As it continues to become part of the mainstream, iGaming operators are going to invest a lot more into their betting infrastructure to let their players get in on the action. Just like with sportsbooks and other traditional iGaming platforms, Esports broadcasting and gambling is going to see a lot more interest from operators, leading to higher adoption rates and player counts.
Esports gambling operations become their own entity
Electronic Sports, as an industry will begin to grow at a faster rate as more and more regions, regard it in the same way as sports betting and online casinos. A current example has already happened in New Jersey, as an online gaming and gambling company has been approved to begin accepting bets within the state – the first of its kind. The Director of the Division of Gaming Enforcement in New Jersey has accepted a transactional waiver for Esports Entertainment Group, meaning that the online gaming operator may now accept any Esports-related wagers from New Jersey residents.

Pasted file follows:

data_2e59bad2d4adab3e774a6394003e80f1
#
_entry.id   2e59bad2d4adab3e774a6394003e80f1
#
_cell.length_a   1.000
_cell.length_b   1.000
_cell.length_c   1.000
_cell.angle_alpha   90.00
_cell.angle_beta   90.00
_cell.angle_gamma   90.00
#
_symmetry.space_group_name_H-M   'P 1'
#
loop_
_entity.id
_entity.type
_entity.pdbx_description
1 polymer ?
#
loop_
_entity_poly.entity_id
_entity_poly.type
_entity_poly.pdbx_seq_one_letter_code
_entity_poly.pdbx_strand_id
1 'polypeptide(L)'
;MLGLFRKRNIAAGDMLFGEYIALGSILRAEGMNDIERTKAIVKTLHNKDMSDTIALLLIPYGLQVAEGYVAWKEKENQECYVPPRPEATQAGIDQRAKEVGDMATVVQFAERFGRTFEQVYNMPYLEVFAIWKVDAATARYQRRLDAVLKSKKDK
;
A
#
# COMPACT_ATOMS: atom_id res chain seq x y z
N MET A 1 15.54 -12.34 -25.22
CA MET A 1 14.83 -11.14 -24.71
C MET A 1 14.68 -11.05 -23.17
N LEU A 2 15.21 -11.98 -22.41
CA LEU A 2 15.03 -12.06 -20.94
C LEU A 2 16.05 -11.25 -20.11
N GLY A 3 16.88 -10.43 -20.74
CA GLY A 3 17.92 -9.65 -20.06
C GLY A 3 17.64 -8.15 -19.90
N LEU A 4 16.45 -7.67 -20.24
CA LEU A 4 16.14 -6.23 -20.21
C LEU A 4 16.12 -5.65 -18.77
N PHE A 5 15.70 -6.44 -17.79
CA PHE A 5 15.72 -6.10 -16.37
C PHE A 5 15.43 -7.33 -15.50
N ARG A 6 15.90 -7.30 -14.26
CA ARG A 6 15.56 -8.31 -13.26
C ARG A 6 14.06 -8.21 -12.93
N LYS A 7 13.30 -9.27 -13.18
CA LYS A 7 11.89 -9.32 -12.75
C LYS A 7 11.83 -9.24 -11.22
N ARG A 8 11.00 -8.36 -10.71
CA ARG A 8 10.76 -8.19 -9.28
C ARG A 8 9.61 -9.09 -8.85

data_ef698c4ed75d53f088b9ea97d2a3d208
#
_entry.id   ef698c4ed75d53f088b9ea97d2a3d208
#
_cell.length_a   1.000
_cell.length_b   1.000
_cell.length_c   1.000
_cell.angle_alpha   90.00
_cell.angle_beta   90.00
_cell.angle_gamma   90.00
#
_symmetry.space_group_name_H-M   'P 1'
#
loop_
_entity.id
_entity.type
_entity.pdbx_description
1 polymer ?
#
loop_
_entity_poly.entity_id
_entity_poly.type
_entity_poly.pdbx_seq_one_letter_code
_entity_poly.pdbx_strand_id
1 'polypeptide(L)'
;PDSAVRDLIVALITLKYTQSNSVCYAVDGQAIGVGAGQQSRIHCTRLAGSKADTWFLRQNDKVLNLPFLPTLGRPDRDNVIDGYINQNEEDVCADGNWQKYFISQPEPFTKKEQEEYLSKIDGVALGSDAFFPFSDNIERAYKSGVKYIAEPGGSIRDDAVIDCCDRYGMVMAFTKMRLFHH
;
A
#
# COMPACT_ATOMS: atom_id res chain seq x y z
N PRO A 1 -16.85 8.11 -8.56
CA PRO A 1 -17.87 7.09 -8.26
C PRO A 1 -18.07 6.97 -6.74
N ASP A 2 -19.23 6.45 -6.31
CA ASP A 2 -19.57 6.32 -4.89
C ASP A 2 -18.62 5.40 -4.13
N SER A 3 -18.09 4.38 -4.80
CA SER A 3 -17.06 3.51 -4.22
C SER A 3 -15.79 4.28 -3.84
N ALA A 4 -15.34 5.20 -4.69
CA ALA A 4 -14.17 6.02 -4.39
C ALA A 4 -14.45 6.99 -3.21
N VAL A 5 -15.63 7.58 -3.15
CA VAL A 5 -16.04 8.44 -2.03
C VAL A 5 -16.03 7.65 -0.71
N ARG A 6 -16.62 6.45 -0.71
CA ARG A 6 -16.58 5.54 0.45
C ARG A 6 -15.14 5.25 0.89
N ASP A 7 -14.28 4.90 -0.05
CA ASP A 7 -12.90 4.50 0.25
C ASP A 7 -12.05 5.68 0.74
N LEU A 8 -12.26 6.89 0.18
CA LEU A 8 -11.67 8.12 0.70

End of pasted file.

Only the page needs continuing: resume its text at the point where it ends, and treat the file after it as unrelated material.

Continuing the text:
Join the winning team
As one of the leaders in iGaming technology, Delasport has long been aware of the importance of Electronic Sports and has integrated this vertical within its product and solution offerings. As such, we offer the best Esports betting coverage in the industry, with action-packed Esports titles such as FIFA, DOTA2, CS:GO, NBA 2k, and League of Legends.
Together with our coverage, we offer Esports as turnkey, iFrame, and white-label solutions with:
- Quick and smooth integration (standalone plugin)
- Seamless wallet integration Esports scoreboard.
- Uninterrupted video streams and live events.
- Hundreds of available markets with easy navigation.
If you are interested in growing your own Esports iGaming offering or want to know more about how we can be part of it, get in touch with us!